“I am right behind you,” Sharon said and nodded again.
She bit her lips, pressed her back against the wall and moved on. Sharon asked her to stop once they were at the corner and peeped round it.
“On to that balcony,” he said. Serena, her heart pounding like a hydraulic hammer, took one step at a time. Once on the balcony she dropped on all fours.
“We could have used the door,” she said pointing at the door that opened in her living room. Sharon, who was looking over the rail turned to her and smiled.
“How would have we closed it from outside?”
A minute later the front door opened. Serena could hear people walking and talking in her living room. Sharon swung his legs over the rail.
“Come on,” he called Serena. She came up and sat on the rail.
“Where are we going?”
“Down,” Sharon smiled, pulled her closer to him and jumped.
Serena screamed at the top of her voice but there was no sound for her mouth was shut tight by Sharon’s palm. Her eyes went wide with fear as the ground came rushing up for her in an incredible speed. She closed her eyes when she was sure that she was going to die but then there was a jolt and she came to a stop. She opened her eyes and found herself safe on the ground. She looked up and saw Sharon rising up. He reached till the third floor, paused and started to come down again. Once he crossed the first floor he stretched himself to his full length and touched the ground with his toes. He knelt down, let go of the rope and stood up. The rope, an elastic band, remained suspended till the third floor.
Serena looked dumbfounded at Sharon who was smiling down at her. He picked her up by her arm and they silently scuttled down the empty thoroughfare.
The time must have been somewhere around five in the morning for the sun was not up but the sky had turned light blue all over. Serena, now dragging her sore feet, walked sleepily behind the stranger she didn’t know why she was following. Sharon looked around for his occasional glances to make sure that they were not followed and saw Serena almost falling asleep on her feet.
“Are you alright?” he touched her lightly on the shoulder.
“I am hungry,” she confessed, “and cold. My feet are in pain. I am in my night pyjamas and slippers.”
Sharon studied her and nodded. Then he guided her to a small house. He looked right and left and undid the latch on the back gate. Then he went to the back door and broke the glass on the door. Through the opening he passed his hand and unlocked the door. He went in there and came out inside a minute.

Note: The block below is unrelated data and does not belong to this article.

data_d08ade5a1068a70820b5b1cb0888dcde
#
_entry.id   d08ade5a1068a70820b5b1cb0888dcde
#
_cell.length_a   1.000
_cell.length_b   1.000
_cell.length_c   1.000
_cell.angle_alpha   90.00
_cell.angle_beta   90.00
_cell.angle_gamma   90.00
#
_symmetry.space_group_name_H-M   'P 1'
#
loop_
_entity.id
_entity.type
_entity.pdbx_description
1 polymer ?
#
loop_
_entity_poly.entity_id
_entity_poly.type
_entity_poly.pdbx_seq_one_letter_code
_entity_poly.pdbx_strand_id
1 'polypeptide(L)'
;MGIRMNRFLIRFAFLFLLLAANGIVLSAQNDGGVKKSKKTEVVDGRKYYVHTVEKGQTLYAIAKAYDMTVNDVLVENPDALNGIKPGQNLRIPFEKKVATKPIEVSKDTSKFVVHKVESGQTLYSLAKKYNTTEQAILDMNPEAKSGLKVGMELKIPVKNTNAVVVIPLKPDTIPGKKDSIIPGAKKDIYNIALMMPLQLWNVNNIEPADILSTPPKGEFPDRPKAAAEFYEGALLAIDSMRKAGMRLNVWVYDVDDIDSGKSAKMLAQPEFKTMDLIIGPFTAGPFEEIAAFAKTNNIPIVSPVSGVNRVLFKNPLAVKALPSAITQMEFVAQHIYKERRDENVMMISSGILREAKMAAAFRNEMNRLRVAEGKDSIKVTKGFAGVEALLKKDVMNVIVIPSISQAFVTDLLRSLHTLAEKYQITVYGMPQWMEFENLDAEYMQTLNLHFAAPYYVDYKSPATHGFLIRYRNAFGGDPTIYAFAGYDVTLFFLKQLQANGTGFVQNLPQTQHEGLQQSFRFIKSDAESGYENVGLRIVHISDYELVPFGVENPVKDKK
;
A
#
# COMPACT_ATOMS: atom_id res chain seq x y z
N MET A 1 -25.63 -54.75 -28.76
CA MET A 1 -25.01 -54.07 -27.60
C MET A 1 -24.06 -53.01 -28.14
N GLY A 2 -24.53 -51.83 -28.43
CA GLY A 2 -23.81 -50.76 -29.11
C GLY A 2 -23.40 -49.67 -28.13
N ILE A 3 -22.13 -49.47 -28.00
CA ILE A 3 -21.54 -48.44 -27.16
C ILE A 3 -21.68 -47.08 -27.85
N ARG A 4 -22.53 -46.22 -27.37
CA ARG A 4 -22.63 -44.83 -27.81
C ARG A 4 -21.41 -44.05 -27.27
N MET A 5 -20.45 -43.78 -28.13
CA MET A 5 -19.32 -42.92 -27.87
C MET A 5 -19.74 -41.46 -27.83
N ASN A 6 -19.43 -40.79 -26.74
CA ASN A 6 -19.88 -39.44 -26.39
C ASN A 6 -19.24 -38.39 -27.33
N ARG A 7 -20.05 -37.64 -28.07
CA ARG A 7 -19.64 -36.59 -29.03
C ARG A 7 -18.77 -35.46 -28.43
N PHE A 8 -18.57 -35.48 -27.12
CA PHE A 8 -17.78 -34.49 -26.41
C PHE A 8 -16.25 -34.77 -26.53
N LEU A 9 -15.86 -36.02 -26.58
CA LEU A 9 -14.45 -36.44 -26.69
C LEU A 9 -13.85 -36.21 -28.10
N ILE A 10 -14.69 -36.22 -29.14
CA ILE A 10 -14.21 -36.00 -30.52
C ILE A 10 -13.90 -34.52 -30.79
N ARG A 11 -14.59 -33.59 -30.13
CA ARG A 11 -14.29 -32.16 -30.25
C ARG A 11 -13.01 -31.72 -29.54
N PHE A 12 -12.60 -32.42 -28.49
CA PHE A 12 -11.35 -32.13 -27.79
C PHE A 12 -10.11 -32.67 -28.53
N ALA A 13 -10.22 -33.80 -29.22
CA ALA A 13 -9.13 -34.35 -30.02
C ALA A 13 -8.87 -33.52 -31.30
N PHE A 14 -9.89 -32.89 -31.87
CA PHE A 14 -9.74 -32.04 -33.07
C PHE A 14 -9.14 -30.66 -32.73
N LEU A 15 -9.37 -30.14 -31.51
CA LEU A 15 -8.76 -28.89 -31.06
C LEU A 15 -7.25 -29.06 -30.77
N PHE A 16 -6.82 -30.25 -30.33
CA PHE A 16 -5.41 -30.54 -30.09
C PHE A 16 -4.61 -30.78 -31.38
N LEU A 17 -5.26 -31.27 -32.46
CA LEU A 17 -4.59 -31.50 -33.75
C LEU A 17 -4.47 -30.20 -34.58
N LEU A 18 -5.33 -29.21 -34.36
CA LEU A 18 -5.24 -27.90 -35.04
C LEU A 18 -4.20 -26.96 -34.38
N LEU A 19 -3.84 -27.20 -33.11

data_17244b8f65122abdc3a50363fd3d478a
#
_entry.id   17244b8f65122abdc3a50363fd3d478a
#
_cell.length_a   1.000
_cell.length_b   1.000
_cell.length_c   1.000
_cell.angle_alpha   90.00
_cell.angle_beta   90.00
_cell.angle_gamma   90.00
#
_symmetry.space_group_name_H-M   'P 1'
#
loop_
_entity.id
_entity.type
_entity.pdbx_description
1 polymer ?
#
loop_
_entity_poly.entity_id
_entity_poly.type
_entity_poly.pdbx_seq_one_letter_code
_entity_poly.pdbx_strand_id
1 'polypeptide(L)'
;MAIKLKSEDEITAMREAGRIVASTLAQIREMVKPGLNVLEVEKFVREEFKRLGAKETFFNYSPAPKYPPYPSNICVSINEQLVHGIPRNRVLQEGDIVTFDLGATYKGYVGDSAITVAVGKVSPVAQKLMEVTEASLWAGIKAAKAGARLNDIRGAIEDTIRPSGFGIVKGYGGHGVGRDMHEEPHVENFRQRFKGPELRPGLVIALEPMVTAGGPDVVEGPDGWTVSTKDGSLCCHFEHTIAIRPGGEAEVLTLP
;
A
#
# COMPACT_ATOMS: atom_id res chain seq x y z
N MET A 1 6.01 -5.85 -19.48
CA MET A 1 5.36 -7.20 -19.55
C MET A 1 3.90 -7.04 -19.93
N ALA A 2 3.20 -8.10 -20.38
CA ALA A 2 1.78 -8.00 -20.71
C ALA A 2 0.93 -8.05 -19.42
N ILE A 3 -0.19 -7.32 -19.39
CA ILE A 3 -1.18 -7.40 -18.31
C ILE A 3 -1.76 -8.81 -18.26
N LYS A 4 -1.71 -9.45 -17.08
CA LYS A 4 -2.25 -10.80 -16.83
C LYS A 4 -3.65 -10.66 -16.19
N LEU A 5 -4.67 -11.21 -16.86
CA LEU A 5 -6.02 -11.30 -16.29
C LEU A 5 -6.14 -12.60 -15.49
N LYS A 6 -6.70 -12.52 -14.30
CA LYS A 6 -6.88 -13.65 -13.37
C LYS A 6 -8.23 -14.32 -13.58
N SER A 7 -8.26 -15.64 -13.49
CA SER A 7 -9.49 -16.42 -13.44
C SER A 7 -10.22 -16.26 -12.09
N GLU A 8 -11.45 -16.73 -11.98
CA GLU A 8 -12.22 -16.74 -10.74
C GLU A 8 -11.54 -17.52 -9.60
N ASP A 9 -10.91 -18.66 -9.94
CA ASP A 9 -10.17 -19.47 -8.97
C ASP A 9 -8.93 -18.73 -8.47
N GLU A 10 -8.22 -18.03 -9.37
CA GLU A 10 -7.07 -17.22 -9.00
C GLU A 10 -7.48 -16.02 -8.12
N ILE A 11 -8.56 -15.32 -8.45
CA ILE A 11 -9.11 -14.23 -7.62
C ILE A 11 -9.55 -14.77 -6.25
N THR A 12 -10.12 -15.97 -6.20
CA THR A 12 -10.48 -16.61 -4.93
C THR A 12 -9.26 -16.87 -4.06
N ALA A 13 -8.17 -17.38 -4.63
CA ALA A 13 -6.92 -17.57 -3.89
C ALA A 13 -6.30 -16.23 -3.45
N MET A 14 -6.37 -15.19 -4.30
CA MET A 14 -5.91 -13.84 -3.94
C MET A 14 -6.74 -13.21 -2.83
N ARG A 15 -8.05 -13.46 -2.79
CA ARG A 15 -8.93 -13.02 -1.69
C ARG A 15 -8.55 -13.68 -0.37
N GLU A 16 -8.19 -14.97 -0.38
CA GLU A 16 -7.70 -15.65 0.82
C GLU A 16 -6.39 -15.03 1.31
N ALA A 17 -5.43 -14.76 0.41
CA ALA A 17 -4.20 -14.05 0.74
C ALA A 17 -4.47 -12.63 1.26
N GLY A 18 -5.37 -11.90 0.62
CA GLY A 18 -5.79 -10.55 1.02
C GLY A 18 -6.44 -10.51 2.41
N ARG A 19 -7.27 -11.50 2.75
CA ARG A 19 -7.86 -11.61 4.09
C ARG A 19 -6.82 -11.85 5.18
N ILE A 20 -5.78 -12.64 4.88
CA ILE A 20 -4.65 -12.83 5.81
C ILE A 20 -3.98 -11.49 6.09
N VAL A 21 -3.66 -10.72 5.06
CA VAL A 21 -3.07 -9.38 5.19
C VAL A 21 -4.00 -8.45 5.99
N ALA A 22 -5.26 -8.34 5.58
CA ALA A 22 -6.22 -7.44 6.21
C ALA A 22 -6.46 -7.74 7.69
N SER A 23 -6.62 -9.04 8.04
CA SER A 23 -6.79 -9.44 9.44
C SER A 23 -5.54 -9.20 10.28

“They seemed to have just done their laundry. Pick anything you want and change. I am waiting outside,” he said, dropped some money and left pulling the door behind him. Serena spent a couple of minutes in trying to understand what kind of a man Michel Sharon was before she pulled out a t-shirt double her size.
Antonio Gilbert, a tall and dark man of thirty, was scanning the morning crowd with his bare eyes. His hand was on the butt of his service revolver. By his side was a man nearing forty with greying hair and widening waist. He was driving and his name was Patrick Miller.
They both had the image of the dead man and the face Michel Sharon fixed into their minds.
Their eyes were searching for that one man and they would find him out before the night ran out. A lot of things were at risk.
It was ten in the morning when she complained of being hungry. Sharon agreed that they had been walking for too long and they might have their breakfast. Hoping to find something for little amount that he had they went to a small road side restaurant and ordered their breakfast.
Serena, still unsure why she was following this stranger, made an attempt to run away.
Sharon, stunned by this sudden action, took time to reflect. By the time he had left his chair Serena was already out of the restaurant and into the road.
She was running frantically away from the restaurant and didn’t even see the car racing for her. She shot her head around on hearing the screeching of the tires and her feet froze to the ground. The car couldn’t stop in time and skidded right for her but something flew her away from in front of the car just as it came over to the spot where she was standing.
Serena, shoved over by Sharon, landed on the sidewalk on the other side. Sharon was on his feet and was about to grab the girl when he saw Gilbert coming out of the car, the gun lazily hanging from his fingers. Here he became uncertain. He could either wait till she clears her daze, for she was dazed, and risk his own life by exposing himself to the policemen or he could simply run away leaving her at the mercy of the police officers. But then he was more at their mercy than her.
“Will you come with me?” he asked keeping his face away from Gilbert. Serena looked at the policeman, the gun dangling in his hand and stood up. Without a word they sprinted away from the place even before Gilbert could cross the road.
He took an about turn and threw himself into the car.
“After them,” he cried to his partner and Miller turned the car in the other direction.